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Scots word

Cloot

Cloot or clout (rhymes with hoot) means a cloth, rag, dishcloth, duster, bandage, baby's nappy, patch or garment. It is this last sense in which it is used in the well known saw, 'Neer cast a cloot till mey be oot' which recommends that you do not remove your winter semmit (vest) until the hawthorn, or may, is in flower.

clootie tree; image borrowed from Samye Ling website, click to visit
Clootie Tree
You may occasionally see a hawthorn bush with a lot of cloots tied on to it. That will be a fairy bush and each of the rags represents a wish.

The many uses of cloots are well illustrated in the Dictionary of the Scots Language ( http://www.dsl.ac.uk/ ). The earliest literary reference I can find to a dishcloth comes from around 1590 in the poems of John Stewart of Baldynneis: 'Tak thair ane quheis (blow) yit (again) vith my skoullon clout', which might be paraphrased in modern Scots as 'tak anither skelp with my dishcloth'. In 1531, John Bellenden tells us that 'Edward Balliol gart ilk man in his army bind ane quhit clout on his arme' (had each man in his army bind a white cloth on his arm). An Aberdeen informant in 1930 suggests tying 'a cloot aroon her harns (brains)' as a headache cure.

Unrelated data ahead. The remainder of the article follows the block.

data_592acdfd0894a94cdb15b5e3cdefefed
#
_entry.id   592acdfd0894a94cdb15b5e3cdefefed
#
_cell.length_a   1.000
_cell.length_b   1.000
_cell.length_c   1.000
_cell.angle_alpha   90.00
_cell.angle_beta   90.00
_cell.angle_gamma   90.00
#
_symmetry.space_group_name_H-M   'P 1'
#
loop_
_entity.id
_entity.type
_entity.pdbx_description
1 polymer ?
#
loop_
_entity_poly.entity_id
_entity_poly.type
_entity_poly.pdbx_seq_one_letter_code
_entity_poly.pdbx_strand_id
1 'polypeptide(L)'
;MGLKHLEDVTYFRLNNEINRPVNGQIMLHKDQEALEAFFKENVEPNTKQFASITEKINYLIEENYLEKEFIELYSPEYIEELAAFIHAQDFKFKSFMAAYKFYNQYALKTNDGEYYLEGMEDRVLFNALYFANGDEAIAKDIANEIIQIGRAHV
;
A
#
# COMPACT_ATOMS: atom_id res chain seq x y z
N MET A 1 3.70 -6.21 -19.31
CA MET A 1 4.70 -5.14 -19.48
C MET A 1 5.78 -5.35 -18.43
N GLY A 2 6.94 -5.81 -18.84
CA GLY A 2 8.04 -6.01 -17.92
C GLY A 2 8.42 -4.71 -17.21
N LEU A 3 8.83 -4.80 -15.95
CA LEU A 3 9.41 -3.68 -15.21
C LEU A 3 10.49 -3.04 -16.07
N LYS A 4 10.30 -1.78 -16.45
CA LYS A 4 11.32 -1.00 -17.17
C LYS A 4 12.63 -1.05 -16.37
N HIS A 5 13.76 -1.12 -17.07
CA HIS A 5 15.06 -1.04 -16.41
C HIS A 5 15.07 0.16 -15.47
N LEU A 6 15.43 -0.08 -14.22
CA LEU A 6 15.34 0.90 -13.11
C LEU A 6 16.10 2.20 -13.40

Cloot often appears as a verb in the sense of to patch. Patching is the sense attached to the truism from J. B. Salmond's My Man Sandy (1899): 'They're scarce o' cloots that mend their hose wi' dockens'

Cloots also occurs in the compound 'clip cloots', a term for a person with a sharp tongue, sharp enough to cut cloth.

clootie dumpling
Clootie Dumpling
a visitor to Scotland you should be sure to try a 'clootie dumpling', a birthday treat of spicy fruitcake mixture boiled in a cloot. If you don't eat it all at one go, you can have it fried for breakfast!

To try out your own recipe, visit the Scottish Recipes website.